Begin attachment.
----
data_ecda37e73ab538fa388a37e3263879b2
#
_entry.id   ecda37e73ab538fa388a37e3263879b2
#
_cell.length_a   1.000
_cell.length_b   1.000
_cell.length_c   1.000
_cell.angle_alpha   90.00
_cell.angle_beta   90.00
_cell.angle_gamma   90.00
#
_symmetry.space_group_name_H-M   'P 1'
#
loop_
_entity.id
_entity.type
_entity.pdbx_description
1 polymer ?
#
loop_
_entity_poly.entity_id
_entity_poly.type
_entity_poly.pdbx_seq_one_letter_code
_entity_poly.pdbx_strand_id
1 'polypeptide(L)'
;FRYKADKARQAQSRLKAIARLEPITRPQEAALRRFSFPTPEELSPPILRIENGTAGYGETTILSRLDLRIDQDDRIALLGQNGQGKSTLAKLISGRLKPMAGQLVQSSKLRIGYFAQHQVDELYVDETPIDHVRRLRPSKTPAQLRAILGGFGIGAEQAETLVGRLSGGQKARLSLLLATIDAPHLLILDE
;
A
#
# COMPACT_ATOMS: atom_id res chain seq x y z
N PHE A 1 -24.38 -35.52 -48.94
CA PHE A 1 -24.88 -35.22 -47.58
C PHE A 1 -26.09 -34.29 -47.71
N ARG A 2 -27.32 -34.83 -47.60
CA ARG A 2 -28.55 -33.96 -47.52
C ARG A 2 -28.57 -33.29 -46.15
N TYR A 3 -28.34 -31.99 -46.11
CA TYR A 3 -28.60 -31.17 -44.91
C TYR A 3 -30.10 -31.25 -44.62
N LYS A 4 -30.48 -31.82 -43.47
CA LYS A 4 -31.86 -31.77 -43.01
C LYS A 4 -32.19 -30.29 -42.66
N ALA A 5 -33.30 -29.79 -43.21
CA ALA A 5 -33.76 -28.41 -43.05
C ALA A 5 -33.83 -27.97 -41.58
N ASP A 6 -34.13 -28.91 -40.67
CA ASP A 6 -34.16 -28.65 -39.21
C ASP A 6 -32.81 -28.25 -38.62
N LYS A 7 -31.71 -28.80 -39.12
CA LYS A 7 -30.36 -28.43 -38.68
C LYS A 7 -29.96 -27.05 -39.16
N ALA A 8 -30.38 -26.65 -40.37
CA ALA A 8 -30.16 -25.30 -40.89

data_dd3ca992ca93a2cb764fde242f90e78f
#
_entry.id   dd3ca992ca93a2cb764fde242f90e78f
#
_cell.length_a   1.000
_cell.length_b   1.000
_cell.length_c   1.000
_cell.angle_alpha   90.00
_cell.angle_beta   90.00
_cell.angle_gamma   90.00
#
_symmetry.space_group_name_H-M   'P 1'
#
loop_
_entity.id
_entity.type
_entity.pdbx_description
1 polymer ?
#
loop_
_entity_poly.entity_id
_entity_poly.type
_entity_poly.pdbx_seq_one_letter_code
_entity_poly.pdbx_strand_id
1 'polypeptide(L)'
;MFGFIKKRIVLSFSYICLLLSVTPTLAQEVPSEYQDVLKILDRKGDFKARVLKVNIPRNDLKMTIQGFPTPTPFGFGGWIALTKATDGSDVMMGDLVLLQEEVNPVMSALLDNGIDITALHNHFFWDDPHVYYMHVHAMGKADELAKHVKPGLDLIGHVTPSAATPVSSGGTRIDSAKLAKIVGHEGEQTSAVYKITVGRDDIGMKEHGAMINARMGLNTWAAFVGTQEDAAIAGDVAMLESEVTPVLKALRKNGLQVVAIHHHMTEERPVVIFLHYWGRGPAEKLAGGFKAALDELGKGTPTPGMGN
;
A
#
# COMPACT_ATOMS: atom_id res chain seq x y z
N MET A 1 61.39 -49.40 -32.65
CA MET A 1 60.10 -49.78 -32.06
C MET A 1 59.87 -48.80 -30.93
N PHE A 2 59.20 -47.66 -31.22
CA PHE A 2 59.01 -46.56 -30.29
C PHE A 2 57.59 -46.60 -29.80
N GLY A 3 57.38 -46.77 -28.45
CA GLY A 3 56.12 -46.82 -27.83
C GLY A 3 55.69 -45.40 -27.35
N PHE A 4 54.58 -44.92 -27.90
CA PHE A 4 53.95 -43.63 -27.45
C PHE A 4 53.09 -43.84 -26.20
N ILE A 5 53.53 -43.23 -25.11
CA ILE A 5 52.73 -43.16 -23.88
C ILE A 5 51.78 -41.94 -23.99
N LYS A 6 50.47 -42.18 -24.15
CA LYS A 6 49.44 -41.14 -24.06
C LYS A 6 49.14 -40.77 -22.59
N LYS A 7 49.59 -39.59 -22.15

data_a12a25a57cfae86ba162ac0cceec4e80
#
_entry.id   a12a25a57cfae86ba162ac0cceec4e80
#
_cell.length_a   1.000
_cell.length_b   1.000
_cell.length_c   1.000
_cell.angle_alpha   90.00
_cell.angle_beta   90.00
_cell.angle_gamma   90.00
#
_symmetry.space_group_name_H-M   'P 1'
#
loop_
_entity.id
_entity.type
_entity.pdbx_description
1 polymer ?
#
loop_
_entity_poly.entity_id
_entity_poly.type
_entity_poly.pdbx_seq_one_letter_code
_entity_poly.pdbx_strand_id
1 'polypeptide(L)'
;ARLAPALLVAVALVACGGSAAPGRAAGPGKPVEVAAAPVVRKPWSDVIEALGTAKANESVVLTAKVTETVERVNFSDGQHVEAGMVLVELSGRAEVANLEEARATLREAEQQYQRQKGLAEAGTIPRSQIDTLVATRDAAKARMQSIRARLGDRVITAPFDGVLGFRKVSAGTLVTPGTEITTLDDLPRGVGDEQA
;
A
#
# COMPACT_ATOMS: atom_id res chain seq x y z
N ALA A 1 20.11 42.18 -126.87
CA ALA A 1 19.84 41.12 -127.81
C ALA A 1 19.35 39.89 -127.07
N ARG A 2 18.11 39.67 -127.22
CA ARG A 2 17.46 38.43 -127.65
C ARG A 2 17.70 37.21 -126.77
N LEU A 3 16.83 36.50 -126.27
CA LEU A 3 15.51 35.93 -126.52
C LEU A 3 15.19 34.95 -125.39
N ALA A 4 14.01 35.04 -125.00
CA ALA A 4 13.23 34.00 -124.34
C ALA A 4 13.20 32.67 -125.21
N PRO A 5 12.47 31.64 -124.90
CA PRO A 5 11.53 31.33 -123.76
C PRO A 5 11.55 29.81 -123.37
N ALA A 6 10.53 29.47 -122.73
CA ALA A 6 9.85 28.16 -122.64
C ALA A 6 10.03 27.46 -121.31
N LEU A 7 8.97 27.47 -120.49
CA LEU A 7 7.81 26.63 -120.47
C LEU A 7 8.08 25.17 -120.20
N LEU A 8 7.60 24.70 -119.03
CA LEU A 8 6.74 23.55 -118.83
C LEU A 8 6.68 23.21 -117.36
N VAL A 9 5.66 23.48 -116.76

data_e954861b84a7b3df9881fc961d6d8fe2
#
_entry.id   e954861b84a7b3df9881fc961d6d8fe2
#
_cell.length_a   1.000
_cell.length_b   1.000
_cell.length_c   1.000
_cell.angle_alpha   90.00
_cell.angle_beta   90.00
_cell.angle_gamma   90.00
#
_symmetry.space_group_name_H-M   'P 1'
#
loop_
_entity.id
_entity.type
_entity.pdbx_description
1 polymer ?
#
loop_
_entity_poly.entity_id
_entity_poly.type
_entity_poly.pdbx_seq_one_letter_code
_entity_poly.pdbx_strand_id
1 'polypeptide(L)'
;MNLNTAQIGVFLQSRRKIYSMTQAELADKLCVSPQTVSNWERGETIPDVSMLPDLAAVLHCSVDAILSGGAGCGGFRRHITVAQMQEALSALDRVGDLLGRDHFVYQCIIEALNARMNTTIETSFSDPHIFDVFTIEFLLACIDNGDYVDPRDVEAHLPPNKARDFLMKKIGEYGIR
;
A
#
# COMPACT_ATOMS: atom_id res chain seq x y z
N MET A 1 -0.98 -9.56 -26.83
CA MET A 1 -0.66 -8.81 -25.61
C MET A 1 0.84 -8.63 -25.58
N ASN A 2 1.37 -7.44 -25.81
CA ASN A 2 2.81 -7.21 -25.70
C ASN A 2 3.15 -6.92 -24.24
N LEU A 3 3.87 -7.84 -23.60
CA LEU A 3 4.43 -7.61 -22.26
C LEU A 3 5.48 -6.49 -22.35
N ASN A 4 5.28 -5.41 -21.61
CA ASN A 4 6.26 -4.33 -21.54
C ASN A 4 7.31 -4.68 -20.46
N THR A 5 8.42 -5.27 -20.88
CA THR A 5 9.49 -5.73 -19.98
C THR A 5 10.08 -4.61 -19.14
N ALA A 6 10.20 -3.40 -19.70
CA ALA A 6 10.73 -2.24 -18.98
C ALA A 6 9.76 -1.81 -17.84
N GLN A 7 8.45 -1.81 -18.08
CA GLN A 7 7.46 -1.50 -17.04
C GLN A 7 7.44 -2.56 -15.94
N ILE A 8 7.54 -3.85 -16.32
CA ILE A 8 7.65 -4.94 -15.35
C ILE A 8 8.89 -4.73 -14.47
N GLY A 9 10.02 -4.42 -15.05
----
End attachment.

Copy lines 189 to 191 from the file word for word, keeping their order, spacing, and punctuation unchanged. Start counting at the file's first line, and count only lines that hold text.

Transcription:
CA MET A 1 -0.66 -8.81 -25.61
C MET A 1 0.84 -8.63 -25.58
N ASN A 2 1.37 -7.44 -25.81